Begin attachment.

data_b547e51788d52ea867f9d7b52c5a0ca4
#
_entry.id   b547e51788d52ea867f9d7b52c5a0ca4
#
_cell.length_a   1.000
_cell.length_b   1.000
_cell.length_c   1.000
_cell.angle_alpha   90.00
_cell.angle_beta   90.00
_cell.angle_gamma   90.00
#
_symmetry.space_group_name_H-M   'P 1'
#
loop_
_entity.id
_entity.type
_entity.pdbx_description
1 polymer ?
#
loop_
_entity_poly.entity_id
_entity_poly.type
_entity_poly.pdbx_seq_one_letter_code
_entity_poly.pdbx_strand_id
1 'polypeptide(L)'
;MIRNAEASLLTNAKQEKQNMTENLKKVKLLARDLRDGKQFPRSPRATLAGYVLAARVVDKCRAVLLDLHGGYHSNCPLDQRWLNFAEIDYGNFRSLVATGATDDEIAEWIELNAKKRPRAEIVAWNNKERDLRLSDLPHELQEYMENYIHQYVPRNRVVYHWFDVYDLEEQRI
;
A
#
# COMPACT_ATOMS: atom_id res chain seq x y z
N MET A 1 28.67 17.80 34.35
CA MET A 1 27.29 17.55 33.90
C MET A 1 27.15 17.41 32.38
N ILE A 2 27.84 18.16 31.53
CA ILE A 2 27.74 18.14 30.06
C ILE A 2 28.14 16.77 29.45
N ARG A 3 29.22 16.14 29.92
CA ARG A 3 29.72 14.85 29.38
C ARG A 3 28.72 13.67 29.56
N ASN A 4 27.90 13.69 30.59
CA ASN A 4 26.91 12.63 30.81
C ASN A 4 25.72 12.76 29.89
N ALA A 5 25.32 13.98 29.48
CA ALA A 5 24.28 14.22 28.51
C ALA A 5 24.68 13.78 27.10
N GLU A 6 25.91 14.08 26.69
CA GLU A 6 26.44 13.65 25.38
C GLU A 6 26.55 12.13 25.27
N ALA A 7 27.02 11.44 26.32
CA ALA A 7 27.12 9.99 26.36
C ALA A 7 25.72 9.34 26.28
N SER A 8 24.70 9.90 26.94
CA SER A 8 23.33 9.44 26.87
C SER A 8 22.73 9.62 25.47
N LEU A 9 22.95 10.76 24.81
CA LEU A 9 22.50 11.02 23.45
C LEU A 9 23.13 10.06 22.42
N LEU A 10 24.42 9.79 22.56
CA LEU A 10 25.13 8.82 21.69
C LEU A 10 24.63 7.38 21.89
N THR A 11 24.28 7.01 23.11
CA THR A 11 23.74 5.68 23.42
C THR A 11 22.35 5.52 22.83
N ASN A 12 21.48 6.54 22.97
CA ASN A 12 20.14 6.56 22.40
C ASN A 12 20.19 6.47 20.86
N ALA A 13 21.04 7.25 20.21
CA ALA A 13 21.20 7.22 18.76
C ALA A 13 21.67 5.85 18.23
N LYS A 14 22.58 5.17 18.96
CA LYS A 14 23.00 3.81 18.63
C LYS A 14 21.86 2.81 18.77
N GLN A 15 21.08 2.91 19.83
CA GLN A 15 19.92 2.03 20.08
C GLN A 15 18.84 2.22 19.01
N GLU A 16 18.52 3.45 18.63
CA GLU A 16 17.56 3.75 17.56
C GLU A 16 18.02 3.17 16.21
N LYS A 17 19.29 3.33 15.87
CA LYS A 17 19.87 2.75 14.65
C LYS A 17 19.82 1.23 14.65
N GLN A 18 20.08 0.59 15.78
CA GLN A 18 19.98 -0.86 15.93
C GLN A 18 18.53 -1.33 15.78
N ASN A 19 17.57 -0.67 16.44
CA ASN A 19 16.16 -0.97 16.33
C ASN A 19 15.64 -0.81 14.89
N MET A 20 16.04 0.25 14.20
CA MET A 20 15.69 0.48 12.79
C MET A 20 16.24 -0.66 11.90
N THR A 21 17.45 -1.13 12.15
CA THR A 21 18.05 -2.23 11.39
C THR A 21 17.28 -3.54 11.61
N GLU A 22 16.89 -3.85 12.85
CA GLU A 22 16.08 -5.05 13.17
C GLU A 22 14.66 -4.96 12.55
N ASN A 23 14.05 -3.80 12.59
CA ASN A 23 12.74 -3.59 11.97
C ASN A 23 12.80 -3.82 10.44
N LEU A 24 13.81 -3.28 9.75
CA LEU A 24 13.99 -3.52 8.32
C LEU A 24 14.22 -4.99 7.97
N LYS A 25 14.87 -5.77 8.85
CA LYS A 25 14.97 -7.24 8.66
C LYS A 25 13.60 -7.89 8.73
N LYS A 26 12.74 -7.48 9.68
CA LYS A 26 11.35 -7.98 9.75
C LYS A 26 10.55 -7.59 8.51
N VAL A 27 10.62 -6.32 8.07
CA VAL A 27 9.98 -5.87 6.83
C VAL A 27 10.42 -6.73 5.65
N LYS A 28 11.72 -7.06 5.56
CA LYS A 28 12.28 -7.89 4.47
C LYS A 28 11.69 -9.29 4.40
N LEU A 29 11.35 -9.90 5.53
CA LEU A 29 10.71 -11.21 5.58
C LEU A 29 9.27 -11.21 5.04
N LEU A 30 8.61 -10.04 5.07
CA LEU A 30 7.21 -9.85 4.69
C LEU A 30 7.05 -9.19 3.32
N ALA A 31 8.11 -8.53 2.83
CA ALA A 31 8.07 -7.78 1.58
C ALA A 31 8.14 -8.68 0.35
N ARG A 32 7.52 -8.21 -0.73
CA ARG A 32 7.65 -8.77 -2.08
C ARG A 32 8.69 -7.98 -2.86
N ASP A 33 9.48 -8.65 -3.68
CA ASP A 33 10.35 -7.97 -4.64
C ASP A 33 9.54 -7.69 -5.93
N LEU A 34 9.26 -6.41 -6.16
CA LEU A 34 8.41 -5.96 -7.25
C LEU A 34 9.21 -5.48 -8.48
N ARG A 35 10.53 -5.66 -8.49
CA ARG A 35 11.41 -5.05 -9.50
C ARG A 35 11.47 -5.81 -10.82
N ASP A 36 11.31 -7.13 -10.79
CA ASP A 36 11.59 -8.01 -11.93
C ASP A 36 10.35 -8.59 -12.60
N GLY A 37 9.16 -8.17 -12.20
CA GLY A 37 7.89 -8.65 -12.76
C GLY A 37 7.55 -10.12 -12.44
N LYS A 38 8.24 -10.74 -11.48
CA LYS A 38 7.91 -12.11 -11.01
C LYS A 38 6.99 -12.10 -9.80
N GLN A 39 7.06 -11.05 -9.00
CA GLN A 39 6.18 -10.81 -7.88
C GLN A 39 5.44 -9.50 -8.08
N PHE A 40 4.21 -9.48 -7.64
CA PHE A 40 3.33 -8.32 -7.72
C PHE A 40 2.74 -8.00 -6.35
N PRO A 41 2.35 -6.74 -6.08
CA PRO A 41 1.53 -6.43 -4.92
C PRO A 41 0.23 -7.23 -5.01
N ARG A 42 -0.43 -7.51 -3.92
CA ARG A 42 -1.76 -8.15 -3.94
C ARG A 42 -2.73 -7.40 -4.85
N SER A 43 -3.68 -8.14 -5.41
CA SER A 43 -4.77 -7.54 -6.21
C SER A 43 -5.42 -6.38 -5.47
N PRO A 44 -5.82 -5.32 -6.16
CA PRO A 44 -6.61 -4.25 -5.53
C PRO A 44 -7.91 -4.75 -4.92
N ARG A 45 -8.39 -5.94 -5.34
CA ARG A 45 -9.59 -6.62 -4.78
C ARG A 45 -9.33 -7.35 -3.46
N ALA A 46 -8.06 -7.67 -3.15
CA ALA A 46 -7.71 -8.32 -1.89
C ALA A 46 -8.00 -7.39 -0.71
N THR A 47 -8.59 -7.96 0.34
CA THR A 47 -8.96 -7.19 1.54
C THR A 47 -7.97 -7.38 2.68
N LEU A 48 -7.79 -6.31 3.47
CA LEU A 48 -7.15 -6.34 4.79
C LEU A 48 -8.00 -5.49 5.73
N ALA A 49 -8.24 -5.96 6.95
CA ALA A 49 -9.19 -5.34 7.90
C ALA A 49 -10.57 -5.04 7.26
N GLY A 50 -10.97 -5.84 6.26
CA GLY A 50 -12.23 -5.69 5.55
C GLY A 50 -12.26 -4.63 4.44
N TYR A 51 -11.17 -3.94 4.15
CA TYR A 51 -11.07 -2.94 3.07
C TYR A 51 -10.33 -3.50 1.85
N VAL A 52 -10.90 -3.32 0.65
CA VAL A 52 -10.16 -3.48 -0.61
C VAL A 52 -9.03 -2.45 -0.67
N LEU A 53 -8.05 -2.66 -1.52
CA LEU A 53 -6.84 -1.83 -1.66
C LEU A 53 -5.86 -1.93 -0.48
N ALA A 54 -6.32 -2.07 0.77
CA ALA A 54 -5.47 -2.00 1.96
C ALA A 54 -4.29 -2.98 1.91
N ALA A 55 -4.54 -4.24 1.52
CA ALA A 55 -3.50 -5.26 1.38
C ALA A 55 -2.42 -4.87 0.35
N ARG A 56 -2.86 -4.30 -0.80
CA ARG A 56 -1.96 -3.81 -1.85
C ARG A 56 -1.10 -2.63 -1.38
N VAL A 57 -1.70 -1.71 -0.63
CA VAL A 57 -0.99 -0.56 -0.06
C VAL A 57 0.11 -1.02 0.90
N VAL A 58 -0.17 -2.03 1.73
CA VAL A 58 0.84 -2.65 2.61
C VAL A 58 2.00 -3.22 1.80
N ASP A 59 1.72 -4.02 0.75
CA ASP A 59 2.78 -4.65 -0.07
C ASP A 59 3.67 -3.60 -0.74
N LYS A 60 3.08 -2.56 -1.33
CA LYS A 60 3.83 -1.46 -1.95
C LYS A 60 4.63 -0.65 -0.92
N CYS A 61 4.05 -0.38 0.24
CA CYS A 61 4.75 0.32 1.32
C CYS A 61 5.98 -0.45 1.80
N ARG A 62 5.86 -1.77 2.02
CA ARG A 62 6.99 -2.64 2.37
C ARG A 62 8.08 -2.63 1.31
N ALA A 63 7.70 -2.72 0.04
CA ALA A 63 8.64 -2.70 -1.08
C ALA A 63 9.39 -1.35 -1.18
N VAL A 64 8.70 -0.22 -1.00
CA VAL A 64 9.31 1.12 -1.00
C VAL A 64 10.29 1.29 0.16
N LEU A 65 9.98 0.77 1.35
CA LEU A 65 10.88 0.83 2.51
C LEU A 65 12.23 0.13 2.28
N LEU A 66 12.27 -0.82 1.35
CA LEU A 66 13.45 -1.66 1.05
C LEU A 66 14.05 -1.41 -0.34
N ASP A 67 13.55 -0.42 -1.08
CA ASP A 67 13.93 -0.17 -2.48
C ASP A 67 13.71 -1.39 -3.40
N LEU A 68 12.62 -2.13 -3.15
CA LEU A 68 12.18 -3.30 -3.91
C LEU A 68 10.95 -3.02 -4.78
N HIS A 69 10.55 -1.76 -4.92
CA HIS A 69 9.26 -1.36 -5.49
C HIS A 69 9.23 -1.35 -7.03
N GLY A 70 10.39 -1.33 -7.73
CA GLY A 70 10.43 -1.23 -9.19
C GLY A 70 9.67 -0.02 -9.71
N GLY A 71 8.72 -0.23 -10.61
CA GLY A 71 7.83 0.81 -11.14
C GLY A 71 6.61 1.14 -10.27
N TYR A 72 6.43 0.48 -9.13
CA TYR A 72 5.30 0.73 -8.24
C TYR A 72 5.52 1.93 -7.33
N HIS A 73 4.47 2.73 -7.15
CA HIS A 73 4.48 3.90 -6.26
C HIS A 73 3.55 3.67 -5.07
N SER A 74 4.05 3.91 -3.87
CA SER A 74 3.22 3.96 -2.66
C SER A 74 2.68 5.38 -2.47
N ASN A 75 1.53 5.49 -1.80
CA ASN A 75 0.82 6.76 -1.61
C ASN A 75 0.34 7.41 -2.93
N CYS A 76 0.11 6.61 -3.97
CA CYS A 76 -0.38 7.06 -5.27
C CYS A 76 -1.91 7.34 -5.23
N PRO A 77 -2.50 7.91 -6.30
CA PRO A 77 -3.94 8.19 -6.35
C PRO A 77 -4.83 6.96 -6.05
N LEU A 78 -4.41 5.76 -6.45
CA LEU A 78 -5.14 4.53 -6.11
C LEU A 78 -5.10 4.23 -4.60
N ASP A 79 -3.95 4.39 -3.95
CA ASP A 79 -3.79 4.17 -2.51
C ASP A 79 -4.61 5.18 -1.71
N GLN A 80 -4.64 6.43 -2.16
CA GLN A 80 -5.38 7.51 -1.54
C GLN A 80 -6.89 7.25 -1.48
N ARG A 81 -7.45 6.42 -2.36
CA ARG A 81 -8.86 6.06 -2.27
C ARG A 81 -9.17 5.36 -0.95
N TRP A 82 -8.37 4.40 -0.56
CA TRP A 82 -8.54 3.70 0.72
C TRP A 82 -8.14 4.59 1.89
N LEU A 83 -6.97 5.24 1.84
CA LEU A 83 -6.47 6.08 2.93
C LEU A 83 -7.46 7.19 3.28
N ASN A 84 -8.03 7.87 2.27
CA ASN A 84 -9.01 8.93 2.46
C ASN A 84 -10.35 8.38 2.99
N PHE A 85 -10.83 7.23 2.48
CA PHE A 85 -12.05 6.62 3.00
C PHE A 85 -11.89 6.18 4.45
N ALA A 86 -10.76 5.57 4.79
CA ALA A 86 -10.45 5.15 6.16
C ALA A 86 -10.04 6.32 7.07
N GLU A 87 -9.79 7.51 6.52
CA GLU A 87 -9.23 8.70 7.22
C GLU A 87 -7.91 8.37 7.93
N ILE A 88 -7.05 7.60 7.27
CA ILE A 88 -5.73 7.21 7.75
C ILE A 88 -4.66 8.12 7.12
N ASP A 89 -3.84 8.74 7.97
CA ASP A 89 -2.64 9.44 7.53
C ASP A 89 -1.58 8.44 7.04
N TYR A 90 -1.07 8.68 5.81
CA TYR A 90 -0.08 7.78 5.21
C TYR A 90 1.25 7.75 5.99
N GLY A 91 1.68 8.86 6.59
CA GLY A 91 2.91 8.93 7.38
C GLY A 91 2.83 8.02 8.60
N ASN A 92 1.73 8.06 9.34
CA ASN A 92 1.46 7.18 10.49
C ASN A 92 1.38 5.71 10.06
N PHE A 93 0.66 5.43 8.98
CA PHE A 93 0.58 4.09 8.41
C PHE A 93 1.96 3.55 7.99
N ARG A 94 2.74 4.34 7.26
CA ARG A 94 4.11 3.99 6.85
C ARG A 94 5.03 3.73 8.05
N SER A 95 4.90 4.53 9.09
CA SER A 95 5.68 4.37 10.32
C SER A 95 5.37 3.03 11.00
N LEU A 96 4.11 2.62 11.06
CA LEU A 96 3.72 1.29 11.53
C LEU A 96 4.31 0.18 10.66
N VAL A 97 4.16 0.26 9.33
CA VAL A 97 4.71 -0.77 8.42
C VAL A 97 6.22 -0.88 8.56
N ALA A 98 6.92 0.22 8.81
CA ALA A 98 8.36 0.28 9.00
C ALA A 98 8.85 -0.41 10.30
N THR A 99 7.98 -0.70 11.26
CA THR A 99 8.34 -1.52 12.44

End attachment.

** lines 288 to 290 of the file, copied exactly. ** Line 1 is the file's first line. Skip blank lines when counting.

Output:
C ALA A 86 -10.04 6.32 7.07
N GLU A 87 -9.79 7.51 6.52
CA GLU A 87 -9.23 8.70 7.22